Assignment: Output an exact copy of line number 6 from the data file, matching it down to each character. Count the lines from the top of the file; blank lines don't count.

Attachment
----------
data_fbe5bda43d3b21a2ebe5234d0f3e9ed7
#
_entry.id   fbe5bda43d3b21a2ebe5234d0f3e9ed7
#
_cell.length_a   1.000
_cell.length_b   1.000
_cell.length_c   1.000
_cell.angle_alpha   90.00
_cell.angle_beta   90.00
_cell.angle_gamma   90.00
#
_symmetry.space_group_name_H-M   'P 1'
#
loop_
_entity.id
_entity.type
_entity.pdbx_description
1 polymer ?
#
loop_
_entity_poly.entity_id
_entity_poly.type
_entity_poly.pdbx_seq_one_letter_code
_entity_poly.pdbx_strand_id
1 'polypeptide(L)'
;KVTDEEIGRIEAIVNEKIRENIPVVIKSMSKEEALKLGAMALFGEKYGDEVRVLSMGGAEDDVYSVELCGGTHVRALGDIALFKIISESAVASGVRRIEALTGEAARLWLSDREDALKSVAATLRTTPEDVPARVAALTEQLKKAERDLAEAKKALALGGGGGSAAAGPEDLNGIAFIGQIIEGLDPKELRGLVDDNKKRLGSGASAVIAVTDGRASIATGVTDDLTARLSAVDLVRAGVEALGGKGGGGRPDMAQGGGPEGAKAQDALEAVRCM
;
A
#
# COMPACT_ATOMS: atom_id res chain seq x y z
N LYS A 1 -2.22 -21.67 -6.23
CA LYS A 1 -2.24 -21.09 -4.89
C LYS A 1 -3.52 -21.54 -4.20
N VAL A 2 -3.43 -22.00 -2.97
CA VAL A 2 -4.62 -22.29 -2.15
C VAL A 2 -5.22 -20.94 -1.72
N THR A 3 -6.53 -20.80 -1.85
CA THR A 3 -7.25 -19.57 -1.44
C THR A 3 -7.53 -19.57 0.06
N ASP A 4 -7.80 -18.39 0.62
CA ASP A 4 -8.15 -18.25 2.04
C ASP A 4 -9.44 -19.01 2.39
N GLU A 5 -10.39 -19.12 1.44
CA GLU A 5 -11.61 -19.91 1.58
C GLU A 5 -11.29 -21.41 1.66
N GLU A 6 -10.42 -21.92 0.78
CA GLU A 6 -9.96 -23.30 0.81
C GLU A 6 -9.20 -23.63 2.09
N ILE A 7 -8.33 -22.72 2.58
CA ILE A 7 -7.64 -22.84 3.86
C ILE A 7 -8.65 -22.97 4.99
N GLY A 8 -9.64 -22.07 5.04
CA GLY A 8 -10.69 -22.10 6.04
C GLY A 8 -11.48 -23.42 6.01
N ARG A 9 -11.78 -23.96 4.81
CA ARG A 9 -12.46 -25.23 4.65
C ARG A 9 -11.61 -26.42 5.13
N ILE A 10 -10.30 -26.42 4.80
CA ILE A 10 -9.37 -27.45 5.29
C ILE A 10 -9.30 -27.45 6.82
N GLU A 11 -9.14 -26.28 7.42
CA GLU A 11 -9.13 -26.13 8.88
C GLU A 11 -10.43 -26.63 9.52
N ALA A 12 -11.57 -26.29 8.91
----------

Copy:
_cell.length_b   1.000